The church at Little Gidding has attracted pilgrims - ordinary folk and royalty - for many years but in this century, it is perhaps the work of the poet T.S. Eliot which has drawn people to visit the church deep in the Huntingdonshire countryside.


Little Gidding(164979 bytes)

The church at Little Gidding
taken from one of the guest rooms

The hamlet of Little Gidding centres on the church and, until recently, a religious community lived in the farmhouse and neighbouring buildings.

A community was established in 1636 by the Ferrar family. The founder, Nicholas Ferrar was inspired both by the Catholic and Protestant teachings of the time - but wanted to create a community where the best of both could be used in harmony. He also wanted a community in which married people with children could live alongside those committed to the single life - each feeding and balancing the other.

When the family arrived, the hamlet was deserted - the previous inhabitants being victims of the Black Death. The first few years were, therefore, a time of rebuilding and restoration.

There were many debates about how the church should be ordered - along Catholic or Puritan lines . In the end, the community blended both - the church was decorated with tapestries and flowers - but the altar was simpler and served as a table around which people could gather for communion rather than a high altar separated from them.

Although the community sought seclusion from the world. people were interested in the way of life they had established. Others found refuge there - or in nearby houses - including Catholic priests and even King Charles I shortly before his arrest..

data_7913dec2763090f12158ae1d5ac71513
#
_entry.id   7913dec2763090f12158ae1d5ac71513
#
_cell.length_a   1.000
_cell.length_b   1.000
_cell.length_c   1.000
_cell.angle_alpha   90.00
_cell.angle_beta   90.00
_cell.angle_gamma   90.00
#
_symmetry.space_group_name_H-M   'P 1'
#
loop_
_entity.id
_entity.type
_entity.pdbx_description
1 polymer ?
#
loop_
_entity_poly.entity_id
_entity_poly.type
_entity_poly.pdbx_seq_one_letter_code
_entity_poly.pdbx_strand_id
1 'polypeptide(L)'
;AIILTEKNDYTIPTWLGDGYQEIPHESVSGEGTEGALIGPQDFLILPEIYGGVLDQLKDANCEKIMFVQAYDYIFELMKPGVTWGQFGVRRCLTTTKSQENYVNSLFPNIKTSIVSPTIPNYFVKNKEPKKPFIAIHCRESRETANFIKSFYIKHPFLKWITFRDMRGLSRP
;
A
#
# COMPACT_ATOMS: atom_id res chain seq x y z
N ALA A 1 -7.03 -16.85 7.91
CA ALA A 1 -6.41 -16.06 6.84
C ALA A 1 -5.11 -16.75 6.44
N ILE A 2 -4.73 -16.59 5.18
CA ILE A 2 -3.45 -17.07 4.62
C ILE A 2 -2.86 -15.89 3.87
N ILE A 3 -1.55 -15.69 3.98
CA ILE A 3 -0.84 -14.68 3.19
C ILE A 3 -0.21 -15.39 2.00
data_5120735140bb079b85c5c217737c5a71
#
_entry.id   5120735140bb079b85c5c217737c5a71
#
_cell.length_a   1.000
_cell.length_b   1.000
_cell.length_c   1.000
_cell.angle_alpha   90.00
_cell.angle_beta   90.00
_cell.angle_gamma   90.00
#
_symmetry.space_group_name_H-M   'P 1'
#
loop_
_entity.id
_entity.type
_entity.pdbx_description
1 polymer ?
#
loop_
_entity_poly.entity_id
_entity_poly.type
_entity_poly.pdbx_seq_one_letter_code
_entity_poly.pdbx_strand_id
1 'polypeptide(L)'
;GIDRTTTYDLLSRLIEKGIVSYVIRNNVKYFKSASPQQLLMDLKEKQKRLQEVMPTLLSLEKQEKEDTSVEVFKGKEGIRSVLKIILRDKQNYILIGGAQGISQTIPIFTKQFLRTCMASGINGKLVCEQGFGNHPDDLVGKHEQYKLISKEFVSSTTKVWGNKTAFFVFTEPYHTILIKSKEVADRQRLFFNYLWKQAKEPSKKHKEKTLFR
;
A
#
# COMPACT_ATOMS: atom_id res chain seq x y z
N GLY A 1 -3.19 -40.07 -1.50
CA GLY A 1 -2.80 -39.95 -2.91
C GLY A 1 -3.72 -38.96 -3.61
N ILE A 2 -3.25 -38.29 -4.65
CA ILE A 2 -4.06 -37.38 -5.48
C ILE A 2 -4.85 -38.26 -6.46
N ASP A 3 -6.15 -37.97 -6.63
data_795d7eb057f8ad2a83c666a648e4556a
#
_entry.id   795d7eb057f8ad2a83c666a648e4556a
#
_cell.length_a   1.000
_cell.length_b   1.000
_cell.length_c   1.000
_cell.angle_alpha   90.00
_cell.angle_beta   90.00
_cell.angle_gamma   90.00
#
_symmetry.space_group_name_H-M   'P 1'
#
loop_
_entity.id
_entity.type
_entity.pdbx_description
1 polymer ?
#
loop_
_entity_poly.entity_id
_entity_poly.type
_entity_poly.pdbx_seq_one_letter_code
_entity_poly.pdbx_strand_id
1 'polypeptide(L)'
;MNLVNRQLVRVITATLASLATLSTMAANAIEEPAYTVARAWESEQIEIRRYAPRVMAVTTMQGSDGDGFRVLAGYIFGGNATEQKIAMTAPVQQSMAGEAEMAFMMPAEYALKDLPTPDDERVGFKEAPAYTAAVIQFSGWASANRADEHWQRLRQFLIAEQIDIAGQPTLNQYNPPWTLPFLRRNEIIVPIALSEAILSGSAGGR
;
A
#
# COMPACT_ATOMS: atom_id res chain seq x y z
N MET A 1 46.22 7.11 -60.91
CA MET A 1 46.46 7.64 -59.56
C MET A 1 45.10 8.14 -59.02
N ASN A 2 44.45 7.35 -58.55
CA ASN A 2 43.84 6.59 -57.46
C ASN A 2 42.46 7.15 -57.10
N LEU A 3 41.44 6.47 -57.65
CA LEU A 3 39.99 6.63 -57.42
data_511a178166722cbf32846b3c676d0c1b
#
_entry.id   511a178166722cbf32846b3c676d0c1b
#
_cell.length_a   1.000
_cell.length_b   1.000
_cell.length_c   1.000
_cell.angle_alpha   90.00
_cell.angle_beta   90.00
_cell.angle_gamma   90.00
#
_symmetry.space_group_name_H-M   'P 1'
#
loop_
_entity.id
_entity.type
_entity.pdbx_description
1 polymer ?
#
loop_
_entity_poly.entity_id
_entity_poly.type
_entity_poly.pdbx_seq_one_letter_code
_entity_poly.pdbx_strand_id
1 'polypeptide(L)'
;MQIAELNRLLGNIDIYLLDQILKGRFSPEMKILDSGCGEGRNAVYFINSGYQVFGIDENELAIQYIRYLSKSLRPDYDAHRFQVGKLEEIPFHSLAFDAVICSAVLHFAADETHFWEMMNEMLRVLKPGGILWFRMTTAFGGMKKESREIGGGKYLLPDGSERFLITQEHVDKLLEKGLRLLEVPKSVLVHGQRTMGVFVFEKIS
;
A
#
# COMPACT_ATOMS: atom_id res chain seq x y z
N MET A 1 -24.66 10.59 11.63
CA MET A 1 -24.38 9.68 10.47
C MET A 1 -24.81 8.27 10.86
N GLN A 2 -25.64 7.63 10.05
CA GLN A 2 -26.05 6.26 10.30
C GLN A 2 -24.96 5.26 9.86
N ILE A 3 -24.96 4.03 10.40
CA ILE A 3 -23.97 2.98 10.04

The community declined but, during the last century, new interest in community life was reawakened and Little Gidding was again the focus of a new ecumenical community. T.S. Eliot was a prime mover in creating the Friends of Little Gidding and wrote a poem inspired by his visits to Little Gidding in his "Four Quartets".

It is a long mystical poem but he describes a visit to the church in these words...

                   "...You are not here to verify,
                    Instruct yourself, or inform curiosity
                    Or carry report. You are here to kneel
                    Where prayer has been valid...
                    Here, the intersection of the timeless moment
                    Is England and nowhere. Never and always."


Little Gidding does not - as yet - have its own web-site -
so we have compiled a few short pages to whet your appetite!

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